Tomato ChairBy Eero Aarnio
In looking at Finnish designer Eero Aarnio’s (b. 1932) big red fiberglass Tomato chair, you can see how it got its name, and it’s not just due to its buoyantly crimson color. As Aarnio explained: “It is named to reflect the two round shapes when you look from the front: like the two circles in the word tOmatO.”
The 1971 chair was one of several in his explorations of circular forms, or designs “without edges” as he put it. It also exemplifies his radical departure from Scandinavian modernism, a movement centered on natural materials and minimalist forms promoted by designers including Alvar Aalto and Aarnio’s mentor, Ilmari Tapiovaara. Aarnio instead preferred the sculptural possibilities of synthetic materials and the use of fiberglass and plastic to create brilliantly colored furniture and design objects.
After studying at Helsinki’s Institute of Industrial Arts, Aarnio opened his own studio in 1962. A year later, he designed the Ball chair. A hollowed-out, molded fiberglass orb set upon an aluminum base, the Ball chair is one of his most revered designs. Aarnio followed this with a suspended version: the 1968 Bubble chair, which is made from transparent plastic. The Tomato chair would take this circle-based seating still further.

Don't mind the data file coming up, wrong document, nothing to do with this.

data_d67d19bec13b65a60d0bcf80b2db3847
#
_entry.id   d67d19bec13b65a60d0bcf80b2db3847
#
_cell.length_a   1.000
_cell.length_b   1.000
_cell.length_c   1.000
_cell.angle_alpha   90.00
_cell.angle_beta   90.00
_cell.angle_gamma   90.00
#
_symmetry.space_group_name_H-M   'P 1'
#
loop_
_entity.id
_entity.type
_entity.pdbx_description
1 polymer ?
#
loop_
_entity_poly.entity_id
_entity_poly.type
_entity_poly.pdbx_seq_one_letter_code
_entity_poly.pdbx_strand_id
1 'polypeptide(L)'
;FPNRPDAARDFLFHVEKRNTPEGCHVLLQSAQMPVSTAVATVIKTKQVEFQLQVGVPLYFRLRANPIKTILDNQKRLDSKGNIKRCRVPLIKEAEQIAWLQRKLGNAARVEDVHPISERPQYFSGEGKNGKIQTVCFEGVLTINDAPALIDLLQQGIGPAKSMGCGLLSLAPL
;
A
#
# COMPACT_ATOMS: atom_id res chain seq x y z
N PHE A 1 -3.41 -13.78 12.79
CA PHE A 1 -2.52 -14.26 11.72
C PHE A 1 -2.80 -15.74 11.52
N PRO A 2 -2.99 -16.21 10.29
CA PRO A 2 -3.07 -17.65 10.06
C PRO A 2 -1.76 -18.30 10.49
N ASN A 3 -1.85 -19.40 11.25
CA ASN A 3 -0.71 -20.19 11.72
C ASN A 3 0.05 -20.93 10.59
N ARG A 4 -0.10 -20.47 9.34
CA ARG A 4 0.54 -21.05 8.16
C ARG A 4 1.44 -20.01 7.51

The Tomato chair brings together three spheres — all with the same diameter — to make a balanced piece. Two large orbs are used as armrests and one is the back in a form similar to Aarnio’s curvy 1967 Pastil chair. He imagined that the durable piece could not only be used indoors and outdoors but also on the water: “For this I thought ‘a-ha!’ — the Pastil chair floats, it can carry a person across water, but it is not completely stable for this purpose. If I added armrests and a more defined chair back then it would be fun for the water.”
Aarnio continues to find new ways to create playful objects that make fresh statements on design, and today, Eero Aarnio Originals manufactures the Tomato chair. A 2016 Design Museum Helsinki retrospective featured the piece alongside his cactus-like 2001 Double Bubble lamp (cast in plastic) and his 2003 abstracted Puppy, a polyethylene toy, stool and sculpture. Although each offers a spirited take on structure and color, Aarnio has always prioritized function. With its bold silhouette and fire-hydrant hue, the Tomato chair is both a welcoming seat and an expression of how simple shapes can be endlessly innovated.
Eero Aarnio Tomato Chair
2010s Finnish Modern Lounge Chairs
2010s Finnish Modern